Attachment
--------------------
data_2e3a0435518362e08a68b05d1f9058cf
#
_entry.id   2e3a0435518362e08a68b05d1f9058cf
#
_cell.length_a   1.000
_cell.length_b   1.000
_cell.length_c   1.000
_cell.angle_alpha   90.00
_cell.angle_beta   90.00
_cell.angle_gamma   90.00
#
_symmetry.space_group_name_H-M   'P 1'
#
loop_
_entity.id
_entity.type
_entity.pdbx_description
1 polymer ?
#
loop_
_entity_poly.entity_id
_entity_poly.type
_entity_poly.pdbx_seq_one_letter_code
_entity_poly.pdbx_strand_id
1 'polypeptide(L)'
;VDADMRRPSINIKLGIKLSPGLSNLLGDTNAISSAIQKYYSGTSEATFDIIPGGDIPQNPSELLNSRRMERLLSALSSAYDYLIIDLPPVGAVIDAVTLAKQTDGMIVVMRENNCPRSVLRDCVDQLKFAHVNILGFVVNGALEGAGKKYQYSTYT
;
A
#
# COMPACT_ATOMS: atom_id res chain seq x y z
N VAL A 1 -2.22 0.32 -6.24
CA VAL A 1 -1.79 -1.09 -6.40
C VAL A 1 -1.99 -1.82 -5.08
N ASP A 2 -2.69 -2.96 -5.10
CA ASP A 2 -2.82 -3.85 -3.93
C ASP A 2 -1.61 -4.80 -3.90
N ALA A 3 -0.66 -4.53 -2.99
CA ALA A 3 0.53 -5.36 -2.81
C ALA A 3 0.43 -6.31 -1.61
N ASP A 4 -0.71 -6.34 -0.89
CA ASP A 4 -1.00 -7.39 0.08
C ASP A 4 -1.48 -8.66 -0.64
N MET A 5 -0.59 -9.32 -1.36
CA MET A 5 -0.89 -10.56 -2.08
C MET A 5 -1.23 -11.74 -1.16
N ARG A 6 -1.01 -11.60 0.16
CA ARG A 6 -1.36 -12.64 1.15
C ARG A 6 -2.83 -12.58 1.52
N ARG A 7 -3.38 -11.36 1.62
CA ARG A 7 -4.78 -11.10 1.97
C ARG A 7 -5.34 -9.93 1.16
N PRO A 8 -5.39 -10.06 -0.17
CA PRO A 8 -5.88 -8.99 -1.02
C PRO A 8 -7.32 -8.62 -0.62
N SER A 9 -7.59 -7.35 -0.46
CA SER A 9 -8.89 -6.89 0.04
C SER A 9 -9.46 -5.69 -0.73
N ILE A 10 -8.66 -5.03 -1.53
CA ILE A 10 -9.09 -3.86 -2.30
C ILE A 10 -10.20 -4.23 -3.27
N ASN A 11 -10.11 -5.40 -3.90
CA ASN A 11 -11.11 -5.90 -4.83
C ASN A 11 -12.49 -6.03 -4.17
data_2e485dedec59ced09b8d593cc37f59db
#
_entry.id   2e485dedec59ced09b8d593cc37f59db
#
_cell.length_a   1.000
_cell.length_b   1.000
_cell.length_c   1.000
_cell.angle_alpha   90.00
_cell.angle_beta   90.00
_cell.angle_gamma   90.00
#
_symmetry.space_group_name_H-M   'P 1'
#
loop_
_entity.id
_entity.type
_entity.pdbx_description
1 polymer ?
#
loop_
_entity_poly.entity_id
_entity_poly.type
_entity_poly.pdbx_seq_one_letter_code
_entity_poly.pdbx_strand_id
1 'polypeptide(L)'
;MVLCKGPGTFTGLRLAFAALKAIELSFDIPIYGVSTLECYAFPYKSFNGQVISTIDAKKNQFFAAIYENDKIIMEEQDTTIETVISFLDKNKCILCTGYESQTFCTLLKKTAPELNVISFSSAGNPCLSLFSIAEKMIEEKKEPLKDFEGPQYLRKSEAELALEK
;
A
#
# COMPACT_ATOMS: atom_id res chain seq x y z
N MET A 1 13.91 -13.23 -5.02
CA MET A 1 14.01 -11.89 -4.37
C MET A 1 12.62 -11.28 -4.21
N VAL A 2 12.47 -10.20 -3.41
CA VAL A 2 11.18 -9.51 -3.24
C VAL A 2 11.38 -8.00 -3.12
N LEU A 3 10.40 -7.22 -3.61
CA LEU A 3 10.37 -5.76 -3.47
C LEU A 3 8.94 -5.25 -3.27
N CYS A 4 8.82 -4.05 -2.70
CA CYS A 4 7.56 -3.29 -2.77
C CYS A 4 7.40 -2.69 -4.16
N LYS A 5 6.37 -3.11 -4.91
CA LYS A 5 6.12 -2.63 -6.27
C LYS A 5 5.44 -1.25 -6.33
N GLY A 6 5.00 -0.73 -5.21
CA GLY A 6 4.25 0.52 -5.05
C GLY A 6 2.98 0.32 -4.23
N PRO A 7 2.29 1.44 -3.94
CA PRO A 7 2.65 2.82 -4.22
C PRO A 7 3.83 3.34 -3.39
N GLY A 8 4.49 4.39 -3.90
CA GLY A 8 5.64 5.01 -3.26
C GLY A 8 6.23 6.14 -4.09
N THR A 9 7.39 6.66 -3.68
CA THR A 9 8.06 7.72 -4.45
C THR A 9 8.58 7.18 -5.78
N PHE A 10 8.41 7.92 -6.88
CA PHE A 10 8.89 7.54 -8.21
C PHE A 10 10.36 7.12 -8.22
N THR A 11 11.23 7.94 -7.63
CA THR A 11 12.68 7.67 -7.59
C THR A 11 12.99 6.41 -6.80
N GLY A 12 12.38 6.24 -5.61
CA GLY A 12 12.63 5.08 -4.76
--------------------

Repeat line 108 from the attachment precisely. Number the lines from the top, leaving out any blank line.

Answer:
C LYS A 5 5.44 -1.25 -6.33